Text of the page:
Very enjoyable piece! For years, I’ve explained to non-pilot friends that 80% of my flying is to remain proficient for the other 20%. That ratio is getting more favorable since I moved from renting to ownership (SR22T) but no matter what the actual “mission” is for a given flight, the constant background objective (and much of the appeal) for me is to feel like a better, smarter, and safer pilot upon landing than than when I took off. Sometimes its only “smarter”, and “better” is the job for the next flight :)
Incidentally, I keep my copy of Our Towns handy as a go-to list of places to fly with my wife & we have crossed off a few already!
James, if you ever get that beautiful Cirrus near KHND (hint, you already are) I'll buy lunch.
Thanks for this, Jim. It brings back happy reminders of when you and Deb flew into the Chester International Airport. Jake and I will not forget meeting you there, nor will Patty ever forget the visit.
I passed this on to my friend, Tom Cordingley, who flies his plane over our house almost every morning. His brother is Bill, a member of our class.
Thanks, too, for a definition of “under the hood” that’s new to me. I’ll add it to the other meanings for inspiration when I play my tune of the same name!
I really envy your flying James. You may recall I was, at one time, an instrument flight instructor with aspirations, and abandoned it for law school. Family and lack of funds prevented me from getting back into it. And the hurdles now of proving fitness from detached retina procedure, and prostate cancer, and a history of anxiety/depression are just too large to surmount.
So I vicariously fly with you. Thanks for sharing.
This is fascinating, James. Thanks for sharing! I remember a day we flew into Chicago (commercial) and looking out the window counting the planes I could see either coming or taking off––out my window, I saw 7 and was amazed.
The Northeast has TEC routes as well, listed by destination in the AF.D. But they aren't really managed by communicating with towers only, leaving the regional ATC to talk to the airliners, which was the original idea. As you know from the Washington area, ATC takes control fairly quickly when you leave the hands of even a medium-sized airport's tower. I think this is a result of cutbacks in the support available at the smaller airports' towers, but anyway, keeping up with all of this is one of the reasons for the emphasis on constant training. There are parts of flying that are "just like riding a bicycle," but that's not all of it. Congratulations on staying ahead of the game.
great picture of the happy pilot!
thanks for sharing your fun day!
“The airplane has unveiled for us the true face of the earth. For centuries, highways had been deceiving us. They shape themselves to man’s needs and run from stream to stream.”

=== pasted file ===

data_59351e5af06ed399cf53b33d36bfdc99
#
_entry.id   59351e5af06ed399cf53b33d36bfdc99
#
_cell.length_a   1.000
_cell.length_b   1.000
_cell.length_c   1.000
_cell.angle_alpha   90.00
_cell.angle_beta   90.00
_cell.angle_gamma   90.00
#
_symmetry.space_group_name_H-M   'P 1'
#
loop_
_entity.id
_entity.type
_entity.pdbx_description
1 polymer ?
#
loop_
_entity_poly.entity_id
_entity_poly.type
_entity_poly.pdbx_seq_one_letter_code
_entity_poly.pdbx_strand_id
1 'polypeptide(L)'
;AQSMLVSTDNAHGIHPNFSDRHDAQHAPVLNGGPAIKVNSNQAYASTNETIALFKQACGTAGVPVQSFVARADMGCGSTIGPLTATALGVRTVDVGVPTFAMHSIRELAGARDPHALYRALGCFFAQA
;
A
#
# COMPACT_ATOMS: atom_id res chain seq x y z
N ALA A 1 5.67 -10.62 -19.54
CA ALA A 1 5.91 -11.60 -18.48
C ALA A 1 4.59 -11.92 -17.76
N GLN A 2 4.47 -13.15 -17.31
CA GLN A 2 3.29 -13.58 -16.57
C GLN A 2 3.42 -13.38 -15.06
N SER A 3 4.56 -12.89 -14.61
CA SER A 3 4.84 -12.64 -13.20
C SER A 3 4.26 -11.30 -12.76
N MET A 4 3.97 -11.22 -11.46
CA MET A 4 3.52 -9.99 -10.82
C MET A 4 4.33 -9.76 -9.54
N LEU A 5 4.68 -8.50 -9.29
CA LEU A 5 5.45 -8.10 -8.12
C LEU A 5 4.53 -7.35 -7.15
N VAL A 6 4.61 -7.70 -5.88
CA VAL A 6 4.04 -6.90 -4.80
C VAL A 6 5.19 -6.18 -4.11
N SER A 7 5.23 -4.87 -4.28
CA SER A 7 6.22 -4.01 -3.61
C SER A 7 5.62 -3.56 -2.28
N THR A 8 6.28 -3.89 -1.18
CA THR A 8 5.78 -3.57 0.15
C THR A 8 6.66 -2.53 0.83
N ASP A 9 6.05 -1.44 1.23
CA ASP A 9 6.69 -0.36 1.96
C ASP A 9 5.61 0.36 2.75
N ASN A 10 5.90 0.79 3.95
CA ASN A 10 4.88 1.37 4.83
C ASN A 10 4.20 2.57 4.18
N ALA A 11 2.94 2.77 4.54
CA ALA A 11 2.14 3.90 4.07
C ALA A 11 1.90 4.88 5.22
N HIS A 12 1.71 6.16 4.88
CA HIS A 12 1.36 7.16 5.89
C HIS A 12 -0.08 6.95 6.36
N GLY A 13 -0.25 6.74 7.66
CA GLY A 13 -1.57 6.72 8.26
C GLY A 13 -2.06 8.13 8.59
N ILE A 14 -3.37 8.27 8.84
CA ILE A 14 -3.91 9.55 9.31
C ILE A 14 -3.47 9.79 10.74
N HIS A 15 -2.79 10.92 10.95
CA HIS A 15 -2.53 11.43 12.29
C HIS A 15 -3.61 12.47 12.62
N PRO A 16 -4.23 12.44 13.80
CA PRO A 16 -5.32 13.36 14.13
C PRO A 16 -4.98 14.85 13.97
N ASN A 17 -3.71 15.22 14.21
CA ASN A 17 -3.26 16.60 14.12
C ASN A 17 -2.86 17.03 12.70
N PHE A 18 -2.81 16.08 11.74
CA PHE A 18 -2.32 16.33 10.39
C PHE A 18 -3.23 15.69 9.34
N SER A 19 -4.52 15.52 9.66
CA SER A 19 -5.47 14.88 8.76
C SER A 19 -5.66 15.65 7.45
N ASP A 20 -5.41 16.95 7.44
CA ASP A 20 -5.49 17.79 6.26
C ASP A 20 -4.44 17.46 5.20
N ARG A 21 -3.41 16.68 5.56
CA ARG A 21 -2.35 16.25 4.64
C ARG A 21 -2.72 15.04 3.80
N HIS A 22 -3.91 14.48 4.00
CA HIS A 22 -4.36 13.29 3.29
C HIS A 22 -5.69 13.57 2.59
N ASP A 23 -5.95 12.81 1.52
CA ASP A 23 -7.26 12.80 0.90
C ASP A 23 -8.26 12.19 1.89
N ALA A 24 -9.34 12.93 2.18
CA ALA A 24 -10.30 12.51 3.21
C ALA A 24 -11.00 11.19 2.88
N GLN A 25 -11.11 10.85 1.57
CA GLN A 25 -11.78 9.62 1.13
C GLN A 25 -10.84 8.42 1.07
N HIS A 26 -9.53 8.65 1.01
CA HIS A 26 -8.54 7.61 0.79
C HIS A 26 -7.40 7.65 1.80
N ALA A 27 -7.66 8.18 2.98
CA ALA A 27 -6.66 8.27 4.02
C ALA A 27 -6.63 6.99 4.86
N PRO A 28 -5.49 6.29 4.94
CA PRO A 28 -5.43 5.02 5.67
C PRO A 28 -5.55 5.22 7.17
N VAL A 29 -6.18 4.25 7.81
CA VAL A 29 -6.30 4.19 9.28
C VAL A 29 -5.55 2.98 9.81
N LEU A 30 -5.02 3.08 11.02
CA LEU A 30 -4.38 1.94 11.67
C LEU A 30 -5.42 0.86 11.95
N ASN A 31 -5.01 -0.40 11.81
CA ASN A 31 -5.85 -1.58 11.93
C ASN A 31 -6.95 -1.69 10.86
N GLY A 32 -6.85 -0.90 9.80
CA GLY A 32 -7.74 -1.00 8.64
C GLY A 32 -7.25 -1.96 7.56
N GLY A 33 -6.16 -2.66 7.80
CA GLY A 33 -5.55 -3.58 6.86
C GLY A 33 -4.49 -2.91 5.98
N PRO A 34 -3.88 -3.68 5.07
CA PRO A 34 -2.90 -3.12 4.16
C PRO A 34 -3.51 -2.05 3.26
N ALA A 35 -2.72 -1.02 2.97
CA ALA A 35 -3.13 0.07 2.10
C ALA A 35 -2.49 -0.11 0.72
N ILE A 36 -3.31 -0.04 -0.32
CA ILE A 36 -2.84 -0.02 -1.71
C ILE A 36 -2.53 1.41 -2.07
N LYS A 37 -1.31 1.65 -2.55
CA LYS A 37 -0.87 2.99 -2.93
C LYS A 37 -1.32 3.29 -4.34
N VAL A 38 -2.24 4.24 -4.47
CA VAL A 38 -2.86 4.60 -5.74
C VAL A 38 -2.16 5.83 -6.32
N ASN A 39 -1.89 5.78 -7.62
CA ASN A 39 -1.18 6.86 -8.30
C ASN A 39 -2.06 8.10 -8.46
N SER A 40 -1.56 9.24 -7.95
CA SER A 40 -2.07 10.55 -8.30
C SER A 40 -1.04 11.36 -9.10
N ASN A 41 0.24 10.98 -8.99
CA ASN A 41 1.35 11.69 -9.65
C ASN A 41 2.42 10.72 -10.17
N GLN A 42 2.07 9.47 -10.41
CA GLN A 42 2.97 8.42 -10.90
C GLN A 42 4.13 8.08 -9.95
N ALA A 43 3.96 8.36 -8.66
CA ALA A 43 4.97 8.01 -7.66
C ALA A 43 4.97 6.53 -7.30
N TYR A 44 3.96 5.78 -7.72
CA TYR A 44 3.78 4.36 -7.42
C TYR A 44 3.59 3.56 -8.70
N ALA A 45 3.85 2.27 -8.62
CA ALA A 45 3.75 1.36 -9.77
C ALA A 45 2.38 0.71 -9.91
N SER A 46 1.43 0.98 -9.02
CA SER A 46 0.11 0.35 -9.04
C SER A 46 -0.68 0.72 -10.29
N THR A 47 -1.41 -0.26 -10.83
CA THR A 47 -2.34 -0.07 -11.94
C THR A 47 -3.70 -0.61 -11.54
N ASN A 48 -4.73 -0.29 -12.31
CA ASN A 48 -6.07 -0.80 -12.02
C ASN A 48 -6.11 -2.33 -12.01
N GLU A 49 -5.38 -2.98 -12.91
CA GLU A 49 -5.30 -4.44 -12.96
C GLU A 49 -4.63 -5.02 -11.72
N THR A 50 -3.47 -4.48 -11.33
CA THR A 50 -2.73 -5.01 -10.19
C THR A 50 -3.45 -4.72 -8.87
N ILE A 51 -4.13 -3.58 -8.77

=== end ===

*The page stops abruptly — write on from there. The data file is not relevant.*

-Antoine de Saint-Exupéry, French writer and aviator, 1900-1944.
"This quote comes from Antoine de Saint-Exupéry’s 1939 book Terre des Hommes, which was subsequently published in English under the name Wind, Sand and Stars. The book is a meditation on flight and the nature of humankind, and in this quote he is describing the new perspective one gets after lifting off the ground in an airplane. For Saint-Exupéry, traveling on the surface involves pre-worn paths, including roads, that don’t expose us to the places on earth untouched by the influence of humankind. When we fly in an airplane, we break free from these pre-worn paths and we can move in any direction and over almost any terrain. It’s part of a longer passage, which follows " (Written By Christopher James Botham) :
The airplane has unveiled for us the true face of the earth. For centuries, highways had been deceiving us. We were like that queen who determined to move among her subjects so that she might learn for herself whether or not they rejoiced in her reign. Her courtiers took advantage of her innocence to garland the road she traveled and set dancers in her path. Led forward on their halter, she saw nothing of her kingdom and could not know that over the countryside the famished were cursing her. Even so have we been making our way along the winding roads. Roads avoid the barren lands, the rocks, the sands. They shape themselves to man’s needs and run from stream to stream.
Passage taken from de Saint-Exupéry, Antione. Wind, Sand and Stars. Translated by Lewis Galantiere. New York: Harcourt, Inc., 1992. 63.
What is On Verticality?
On Verticality is a blog that explores the human need to escape the surface of the earth through vertical means, and our complex relationship with verticality throughout our history. From our first vertical act of standing upright to our conquering of the skies through flight and skyscraper construction, much of our efforts through history have been to escape the surface we exist on. The human struggle with verticality is eternal, ubiquitous, and has been fought by every member of our species who has ever lived. https://www.onverticality.com/about